US586244A - Tool for redressing crank-pins of locomotive-wheels - Google Patents

Tool for redressing crank-pins of locomotive-wheels Download PDF

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US586244A
US586244A US586244DA US586244A US 586244 A US586244 A US 586244A US 586244D A US586244D A US 586244DA US 586244 A US586244 A US 586244A
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tool
crank
spindle
pin
sleeve
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    • BPERFORMING OPERATIONS; TRANSPORTING
    • B23MACHINE TOOLS; METAL-WORKING NOT OTHERWISE PROVIDED FOR
    • B23BTURNING; BORING
    • B23B5/00Turning-machines or devices specially adapted for particular work; Accessories specially adapted therefor
    • B23B5/18Turning-machines or devices specially adapted for particular work; Accessories specially adapted therefor for turning crankshafts, eccentrics, or cams, e.g. crankpin lathes
    • YGENERAL TAGGING OF NEW TECHNOLOGICAL DEVELOPMENTS; GENERAL TAGGING OF CROSS-SECTIONAL TECHNOLOGIES SPANNING OVER SEVERAL SECTIONS OF THE IPC; TECHNICAL SUBJECTS COVERED BY FORMER USPC CROSS-REFERENCE ART COLLECTIONS [XRACs] AND DIGESTS
    • Y10TECHNICAL SUBJECTS COVERED BY FORMER USPC
    • Y10TTECHNICAL SUBJECTS COVERED BY FORMER US CLASSIFICATION
    • Y10T82/00Turning
    • Y10T82/19Lathe for crank or crank pin
    • YGENERAL TAGGING OF NEW TECHNOLOGICAL DEVELOPMENTS; GENERAL TAGGING OF CROSS-SECTIONAL TECHNOLOGIES SPANNING OVER SEVERAL SECTIONS OF THE IPC; TECHNICAL SUBJECTS COVERED BY FORMER USPC CROSS-REFERENCE ART COLLECTIONS [XRACs] AND DIGESTS
    • Y10TECHNICAL SUBJECTS COVERED BY FORMER USPC
    • Y10TTECHNICAL SUBJECTS COVERED BY FORMER US CLASSIFICATION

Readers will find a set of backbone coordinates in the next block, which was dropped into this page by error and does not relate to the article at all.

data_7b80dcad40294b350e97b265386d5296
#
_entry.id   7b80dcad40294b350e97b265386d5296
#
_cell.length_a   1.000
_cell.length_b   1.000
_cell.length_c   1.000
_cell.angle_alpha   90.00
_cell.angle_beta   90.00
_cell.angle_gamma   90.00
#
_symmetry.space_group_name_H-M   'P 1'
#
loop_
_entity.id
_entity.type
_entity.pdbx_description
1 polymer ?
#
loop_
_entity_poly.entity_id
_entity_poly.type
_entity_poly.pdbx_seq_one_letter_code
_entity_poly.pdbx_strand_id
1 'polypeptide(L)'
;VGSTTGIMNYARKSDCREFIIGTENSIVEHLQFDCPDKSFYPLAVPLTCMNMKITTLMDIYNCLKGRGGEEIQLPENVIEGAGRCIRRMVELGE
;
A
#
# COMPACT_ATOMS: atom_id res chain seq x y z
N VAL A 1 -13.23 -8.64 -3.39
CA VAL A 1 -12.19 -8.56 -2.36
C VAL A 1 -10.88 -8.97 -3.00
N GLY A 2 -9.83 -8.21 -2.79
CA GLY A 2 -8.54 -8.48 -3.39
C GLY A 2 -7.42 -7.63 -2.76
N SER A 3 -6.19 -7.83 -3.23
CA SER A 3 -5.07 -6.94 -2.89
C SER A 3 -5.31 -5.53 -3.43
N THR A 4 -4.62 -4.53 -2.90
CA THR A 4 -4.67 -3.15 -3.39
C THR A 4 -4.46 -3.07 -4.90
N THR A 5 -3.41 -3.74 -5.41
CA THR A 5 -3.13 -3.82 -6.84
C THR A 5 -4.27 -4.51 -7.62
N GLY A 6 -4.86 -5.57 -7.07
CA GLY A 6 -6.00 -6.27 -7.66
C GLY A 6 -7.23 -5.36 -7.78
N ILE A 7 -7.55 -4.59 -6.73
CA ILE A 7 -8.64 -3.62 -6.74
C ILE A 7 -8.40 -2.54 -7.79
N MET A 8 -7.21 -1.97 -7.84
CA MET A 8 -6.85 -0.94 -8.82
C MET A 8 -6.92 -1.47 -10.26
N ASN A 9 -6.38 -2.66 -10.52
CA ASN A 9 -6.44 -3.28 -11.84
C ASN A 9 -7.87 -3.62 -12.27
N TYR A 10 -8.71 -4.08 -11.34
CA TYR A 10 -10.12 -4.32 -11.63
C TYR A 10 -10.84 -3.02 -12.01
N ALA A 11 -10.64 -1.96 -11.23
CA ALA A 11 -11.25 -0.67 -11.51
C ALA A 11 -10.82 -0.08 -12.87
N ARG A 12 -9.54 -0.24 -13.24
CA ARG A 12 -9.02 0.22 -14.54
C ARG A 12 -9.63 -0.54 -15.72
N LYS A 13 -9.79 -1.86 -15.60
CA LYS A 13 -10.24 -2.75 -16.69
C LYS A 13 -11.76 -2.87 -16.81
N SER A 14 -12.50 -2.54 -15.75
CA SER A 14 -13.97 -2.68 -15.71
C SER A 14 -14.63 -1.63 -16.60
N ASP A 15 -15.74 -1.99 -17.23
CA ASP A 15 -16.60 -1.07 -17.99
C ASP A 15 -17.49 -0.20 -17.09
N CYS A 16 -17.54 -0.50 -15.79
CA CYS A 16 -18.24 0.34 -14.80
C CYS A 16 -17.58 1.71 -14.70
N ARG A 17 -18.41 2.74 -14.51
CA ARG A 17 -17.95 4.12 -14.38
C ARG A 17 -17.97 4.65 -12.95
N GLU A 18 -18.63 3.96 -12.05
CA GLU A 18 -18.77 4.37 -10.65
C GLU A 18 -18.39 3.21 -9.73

• Y10T82/00Turning
    • Y10T82/25Lathe
    • Y10T82/2522Portable
    • YGENERAL TAGGING OF NEW TECHNOLOGICAL DEVELOPMENTS; GENERAL TAGGING OF CROSS-SECTIONAL TECHNOLOGIES SPANNING OVER SEVERAL SECTIONS OF THE IPC; TECHNICAL SUBJECTS COVERED BY FORMER USPC CROSS-REFERENCE ART COLLECTIONS [XRACs] AND DIGESTS
    • Y10TECHNICAL SUBJECTS COVERED BY FORMER USPC
    • Y10TTECHNICAL SUBJECTS COVERED BY FORMER US CLASSIFICATION
    • Y10T82/00Turning
    • Y10T82/25Lathe
    • Y10T82/2531Carriage feed
    • Y10T82/2541Slide rest

Description

(No Model.) 2 Sheets-Sheet 1.
E. PRIEST. TOOL FOR RBDRESSING URANK'PINS 0F LOGOMOTIVE WHEELS. No. 586,244. Patented July 13-, 1897.
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(No Model.) 2 Sheets-Sheet 2.
B. PRIEST. TOOL FOR REDRESSING CRANK PINS 0P LOGOMOTIVE WHEELS. No. 586,244. Patented July 13, 1897.
Edwin @rz'est,
Inventor.
Witnesses.
attorney UNITED STATES PATENT OFFICE.
EDWIN PRIEST, OF BATH-O'Nf-THE-HUDSON, NEW YORK.
TOOL FOR REDRESSING CRANK-PINS OF LOCOMOTlVE-WHEELSI SPECIFICATION forming part of Letters Patent No. 586,244, dated July 13, 1897.
Application filed March 27, 1896. Serial No. 585,050. (No model.) I
To all whmn it may concern.-
Be it known that I, EDWIN PRIEST, a citizen of the United States, residing at Bath-on-the- Hudson, in the county of Rensselaer and State of New York, have invented new and useful Improvements in Tools for Redressing or Be- Turning Crank-Pins of Locomotive -Wheels and of Cranks of Fly-lVheels of Engines, of which the following is a specification.
My invention relates to a tool for redressing or re-turning crank-pins while in place in the wheel or crank which is to be revolved; and it consists in the combination of devices and elements hereinafter described, and set forth in the claim.